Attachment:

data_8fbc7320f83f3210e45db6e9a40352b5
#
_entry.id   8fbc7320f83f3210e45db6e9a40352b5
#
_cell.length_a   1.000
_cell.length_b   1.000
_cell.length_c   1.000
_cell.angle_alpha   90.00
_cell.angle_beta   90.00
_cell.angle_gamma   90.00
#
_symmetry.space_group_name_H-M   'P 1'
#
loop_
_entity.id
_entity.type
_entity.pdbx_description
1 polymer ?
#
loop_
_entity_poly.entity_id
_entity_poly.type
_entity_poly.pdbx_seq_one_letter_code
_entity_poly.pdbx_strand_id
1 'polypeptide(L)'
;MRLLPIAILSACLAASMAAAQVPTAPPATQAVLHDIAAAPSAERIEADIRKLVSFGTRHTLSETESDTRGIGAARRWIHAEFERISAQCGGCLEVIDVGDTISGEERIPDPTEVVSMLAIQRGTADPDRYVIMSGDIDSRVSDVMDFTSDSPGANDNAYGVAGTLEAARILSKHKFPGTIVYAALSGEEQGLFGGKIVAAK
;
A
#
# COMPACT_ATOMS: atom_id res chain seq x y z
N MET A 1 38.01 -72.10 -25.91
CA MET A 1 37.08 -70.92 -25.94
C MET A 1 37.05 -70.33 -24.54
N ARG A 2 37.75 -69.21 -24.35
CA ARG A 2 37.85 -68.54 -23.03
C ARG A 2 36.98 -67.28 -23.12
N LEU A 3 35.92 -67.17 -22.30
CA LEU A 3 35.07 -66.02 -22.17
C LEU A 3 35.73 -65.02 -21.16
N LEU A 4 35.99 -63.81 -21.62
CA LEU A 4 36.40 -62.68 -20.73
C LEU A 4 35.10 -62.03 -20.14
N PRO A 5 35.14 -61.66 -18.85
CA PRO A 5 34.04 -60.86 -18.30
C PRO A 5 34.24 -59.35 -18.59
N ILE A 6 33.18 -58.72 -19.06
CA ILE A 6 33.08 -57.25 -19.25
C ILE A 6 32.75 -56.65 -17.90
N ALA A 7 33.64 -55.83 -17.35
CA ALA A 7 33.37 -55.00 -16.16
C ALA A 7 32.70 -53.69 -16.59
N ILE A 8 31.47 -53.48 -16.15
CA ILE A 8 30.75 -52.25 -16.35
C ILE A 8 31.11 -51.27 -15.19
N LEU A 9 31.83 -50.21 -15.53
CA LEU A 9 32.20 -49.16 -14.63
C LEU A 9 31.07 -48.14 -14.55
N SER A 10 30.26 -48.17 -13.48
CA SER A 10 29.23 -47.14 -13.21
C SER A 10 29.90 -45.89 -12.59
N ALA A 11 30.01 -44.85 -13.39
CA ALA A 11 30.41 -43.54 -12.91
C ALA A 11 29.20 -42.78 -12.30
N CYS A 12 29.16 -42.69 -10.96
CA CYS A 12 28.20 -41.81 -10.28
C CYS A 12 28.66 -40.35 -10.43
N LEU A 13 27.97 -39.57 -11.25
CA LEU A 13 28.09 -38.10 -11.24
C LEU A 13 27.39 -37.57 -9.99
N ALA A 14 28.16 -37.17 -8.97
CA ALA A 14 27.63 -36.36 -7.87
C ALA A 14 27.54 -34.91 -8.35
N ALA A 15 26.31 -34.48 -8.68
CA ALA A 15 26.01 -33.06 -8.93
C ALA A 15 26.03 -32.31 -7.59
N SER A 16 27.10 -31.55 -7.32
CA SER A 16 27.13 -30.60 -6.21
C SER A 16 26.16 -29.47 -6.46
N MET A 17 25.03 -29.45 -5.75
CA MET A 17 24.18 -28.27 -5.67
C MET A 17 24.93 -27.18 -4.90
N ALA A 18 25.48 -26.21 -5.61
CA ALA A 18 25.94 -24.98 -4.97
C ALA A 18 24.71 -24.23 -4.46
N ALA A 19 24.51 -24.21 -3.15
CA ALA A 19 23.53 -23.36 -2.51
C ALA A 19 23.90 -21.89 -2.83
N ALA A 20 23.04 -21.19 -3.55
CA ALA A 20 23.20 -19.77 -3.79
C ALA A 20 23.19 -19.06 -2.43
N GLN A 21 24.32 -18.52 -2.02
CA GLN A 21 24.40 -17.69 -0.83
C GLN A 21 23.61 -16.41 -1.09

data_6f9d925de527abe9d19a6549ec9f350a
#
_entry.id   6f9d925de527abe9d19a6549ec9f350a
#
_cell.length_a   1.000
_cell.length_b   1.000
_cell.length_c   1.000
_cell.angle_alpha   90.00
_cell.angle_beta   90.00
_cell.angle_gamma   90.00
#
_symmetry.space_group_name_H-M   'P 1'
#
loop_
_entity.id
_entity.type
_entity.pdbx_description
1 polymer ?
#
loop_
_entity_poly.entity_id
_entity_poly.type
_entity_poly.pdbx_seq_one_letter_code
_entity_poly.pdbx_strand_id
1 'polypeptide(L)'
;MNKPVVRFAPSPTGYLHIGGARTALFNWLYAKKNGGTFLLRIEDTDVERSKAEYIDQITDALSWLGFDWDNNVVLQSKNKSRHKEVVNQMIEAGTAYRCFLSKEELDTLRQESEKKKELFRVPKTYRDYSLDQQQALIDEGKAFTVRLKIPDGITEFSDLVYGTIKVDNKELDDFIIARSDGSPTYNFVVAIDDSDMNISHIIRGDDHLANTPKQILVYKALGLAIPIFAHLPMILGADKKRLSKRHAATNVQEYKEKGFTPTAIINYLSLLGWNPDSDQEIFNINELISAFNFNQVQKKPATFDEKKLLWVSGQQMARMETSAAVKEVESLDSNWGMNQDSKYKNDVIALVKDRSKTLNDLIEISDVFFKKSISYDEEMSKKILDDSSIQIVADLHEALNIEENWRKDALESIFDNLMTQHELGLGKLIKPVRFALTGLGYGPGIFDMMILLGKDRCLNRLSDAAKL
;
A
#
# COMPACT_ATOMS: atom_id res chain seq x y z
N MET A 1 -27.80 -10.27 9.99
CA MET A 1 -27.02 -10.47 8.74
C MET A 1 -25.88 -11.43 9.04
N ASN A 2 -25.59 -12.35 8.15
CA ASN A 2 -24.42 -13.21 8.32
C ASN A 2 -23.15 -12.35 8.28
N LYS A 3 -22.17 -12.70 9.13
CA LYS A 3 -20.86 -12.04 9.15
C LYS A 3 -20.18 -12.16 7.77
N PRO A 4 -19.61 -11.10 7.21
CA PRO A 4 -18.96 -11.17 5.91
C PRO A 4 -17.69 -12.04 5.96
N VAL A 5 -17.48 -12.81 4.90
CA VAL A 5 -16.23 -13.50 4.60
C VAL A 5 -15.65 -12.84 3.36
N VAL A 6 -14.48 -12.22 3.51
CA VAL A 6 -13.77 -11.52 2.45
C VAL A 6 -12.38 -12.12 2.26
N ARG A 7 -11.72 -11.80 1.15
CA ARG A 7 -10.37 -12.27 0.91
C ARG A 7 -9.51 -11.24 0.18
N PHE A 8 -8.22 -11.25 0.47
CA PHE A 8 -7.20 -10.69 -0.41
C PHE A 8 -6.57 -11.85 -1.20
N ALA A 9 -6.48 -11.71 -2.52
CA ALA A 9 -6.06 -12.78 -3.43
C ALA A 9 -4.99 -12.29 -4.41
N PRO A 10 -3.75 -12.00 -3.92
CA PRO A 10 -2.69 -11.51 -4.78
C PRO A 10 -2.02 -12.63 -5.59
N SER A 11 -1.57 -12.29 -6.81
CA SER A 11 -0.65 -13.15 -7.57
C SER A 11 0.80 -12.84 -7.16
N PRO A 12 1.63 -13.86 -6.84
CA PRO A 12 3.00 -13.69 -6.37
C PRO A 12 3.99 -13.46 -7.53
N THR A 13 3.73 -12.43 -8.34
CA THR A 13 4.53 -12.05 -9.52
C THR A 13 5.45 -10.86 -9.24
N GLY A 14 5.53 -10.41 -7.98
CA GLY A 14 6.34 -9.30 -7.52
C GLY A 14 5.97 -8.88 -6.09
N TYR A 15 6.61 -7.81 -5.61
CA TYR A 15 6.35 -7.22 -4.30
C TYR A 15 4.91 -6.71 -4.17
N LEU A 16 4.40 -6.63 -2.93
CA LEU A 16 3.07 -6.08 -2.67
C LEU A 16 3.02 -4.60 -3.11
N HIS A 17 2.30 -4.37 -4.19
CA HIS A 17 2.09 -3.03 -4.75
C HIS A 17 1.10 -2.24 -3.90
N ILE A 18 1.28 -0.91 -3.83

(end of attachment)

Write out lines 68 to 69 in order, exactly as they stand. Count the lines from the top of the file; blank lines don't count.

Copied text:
CA LEU A 13 28.09 -38.10 -11.24
C LEU A 13 27.39 -37.57 -9.99